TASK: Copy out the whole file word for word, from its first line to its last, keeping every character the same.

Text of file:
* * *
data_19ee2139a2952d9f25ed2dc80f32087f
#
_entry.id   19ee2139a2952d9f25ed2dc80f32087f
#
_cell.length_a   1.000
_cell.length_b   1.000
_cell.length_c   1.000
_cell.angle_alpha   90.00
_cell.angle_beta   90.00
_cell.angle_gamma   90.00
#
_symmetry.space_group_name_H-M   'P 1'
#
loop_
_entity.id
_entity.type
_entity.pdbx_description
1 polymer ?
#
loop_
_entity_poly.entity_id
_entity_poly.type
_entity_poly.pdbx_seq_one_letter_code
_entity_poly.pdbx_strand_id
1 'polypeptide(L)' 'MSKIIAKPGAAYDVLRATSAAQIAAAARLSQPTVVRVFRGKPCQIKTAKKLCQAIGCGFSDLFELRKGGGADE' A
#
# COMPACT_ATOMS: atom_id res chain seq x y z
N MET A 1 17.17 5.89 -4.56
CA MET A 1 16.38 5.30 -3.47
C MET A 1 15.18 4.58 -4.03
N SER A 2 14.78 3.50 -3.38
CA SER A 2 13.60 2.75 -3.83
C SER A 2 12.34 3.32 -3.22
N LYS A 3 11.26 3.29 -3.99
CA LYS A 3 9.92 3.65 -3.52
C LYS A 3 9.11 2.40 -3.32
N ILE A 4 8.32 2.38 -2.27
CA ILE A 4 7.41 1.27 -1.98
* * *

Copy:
data_19ee2139a2952d9f25ed2dc80f32087f
#
_entry.id   19ee2139a2952d9f25ed2dc80f32087f
#
_cell.length_a   1.000
_cell.length_b   1.000
_cell.length_c   1.000
_cell.angle_alpha   90.00
_cell.angle_beta   90.00
_cell.angle_gamma   90.00
#
_symmetry.space_group_name_H-M   'P 1'
#
loop_
_entity.id
_entity.type
_entity.pdbx_description
1 polymer ?
#
loop_
_entity_poly.entity_id
_entity_poly.type
_entity_poly.pdbx_seq_one_letter_code
_entity_poly.pdbx_strand_id
1 'polypeptide(L)' 'MSKIIAKPGAAYDVLRATSAAQIAAAARLSQPTVVRVFRGKPCQIKTAKKLCQAIGCGFSDLFELRKGGGADE' A
#
# COMPACT_ATOMS: atom_id res chain seq x y z
N MET A 1 17.17 5.89 -4.56
CA MET A 1 16.38 5.30 -3.47
C MET A 1 15.18 4.58 -4.03
N SER A 2 14.78 3.50 -3.38
CA SER A 2 13.60 2.75 -3.83
C SER A 2 12.34 3.32 -3.22
N LYS A 3 11.26 3.29 -3.99
CA LYS A 3 9.92 3.65 -3.52
C LYS A 3 9.11 2.40 -3.32
N ILE A 4 8.32 2.38 -2.27
CA ILE A 4 7.41 1.27 -1.98